As 67 per cent of the funds for the LFC Foundation come from fundraising (including things like general donations and ticket sales for legends games), it’s in danger of falling into that category. While charities are always likely to rely on generous members of the public to put their hands in their pockets, regardless of each individual’s level of wealth, it would be nice to see a commitment from the club and/or the owners to at least match what is contributed by supporters and other generous parties who are giving up their hard-earned money to help those less fortunate than themselves, many of them giving that money in addition to buying tickets, food and merchandise for normal matches.
A commitment from the club to match any fundraising efforts would mean that the Foundation is able to improve the lives of even more people. It could be an area in which we are a leading light, committing to lead by example and encouraging all other wealthy football clubs to follow suit in order to give more back to the communities on which they have so heavily relied in the past.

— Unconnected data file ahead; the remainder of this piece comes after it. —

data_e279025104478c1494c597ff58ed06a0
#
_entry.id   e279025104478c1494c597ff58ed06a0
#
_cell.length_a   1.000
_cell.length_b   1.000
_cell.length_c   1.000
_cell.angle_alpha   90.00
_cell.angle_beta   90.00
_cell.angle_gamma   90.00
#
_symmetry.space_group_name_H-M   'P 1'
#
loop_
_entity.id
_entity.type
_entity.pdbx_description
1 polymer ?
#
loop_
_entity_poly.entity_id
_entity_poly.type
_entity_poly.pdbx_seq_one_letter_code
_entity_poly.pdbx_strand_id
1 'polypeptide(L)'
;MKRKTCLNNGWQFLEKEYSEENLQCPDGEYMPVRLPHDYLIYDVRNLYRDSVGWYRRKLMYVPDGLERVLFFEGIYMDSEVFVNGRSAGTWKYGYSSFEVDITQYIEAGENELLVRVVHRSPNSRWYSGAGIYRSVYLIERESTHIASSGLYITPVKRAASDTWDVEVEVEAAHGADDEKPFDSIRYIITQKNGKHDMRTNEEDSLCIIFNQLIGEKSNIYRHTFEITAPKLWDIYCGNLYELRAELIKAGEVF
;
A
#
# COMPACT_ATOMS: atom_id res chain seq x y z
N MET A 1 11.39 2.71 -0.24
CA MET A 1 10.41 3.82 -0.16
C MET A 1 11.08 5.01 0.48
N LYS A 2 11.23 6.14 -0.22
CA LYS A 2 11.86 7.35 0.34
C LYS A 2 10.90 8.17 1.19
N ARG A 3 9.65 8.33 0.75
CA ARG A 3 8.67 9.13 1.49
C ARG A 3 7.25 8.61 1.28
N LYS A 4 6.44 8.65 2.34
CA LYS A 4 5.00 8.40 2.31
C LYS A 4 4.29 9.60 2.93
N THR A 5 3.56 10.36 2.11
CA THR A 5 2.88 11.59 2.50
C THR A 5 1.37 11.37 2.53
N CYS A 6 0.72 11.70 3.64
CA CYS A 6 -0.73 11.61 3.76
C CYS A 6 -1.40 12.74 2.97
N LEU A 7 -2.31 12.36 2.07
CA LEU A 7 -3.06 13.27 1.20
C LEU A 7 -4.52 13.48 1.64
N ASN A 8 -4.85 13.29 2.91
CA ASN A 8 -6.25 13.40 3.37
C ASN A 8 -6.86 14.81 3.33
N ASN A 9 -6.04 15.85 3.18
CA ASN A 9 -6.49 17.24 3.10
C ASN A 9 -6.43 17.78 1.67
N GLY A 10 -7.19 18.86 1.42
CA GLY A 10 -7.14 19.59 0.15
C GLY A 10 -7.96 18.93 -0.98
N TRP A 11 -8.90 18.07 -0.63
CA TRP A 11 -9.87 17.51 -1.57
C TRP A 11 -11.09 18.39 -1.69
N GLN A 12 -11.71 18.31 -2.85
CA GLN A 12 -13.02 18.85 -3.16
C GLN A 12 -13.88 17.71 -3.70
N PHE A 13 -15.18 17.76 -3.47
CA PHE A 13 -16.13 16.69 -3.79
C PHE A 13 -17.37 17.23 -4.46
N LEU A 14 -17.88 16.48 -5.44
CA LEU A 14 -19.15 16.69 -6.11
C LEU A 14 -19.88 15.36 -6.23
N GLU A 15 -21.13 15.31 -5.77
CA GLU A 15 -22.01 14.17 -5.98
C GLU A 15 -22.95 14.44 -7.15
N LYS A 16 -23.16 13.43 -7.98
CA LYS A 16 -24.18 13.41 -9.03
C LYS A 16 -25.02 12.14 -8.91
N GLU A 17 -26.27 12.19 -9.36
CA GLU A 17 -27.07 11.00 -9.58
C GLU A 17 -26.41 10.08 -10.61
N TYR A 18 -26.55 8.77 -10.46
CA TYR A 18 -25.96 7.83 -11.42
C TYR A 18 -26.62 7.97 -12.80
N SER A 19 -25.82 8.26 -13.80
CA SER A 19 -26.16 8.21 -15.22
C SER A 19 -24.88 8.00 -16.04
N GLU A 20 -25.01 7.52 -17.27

There’s also the question of the extremely well paid first-team players and whether they could contribute from their own pockets to assist the cause (again, I have no idea how much any of our current first team contributes to charitable causes already, so this is not a criticism of any of them).
Heaven forbid, we could even join forces with our neighbours across the park to work together for the benefit of less fortunate members of society. Fans have done that with foodbank donations at every Liverpool and Everton game. Wouldn’t it be a nice story if the clubs could do the same to help unite the two groups of supporters, who seem to be more and more divided as the years progress?
— Fans Supporting Foodbanks (@SFoodbanks) March 24, 2017
My view is that large football clubs represent a microcosm of society itself, with a large portion of wealth distributed unevenly through a small number of people, and those few people could choose to help a huge number of less fortunate individuals by contributing a relatively small percentage of their income to things like the LFC Foundation.
As is often the case with topics like this, there can be more questions than answers, but I’ll leave the last words to our great philosophical manager on a point on which we should all agree:
“The only thing we really need to do is to care about each other, and that’s how the world should work. As a football club, it’s important that we don’t forget this.”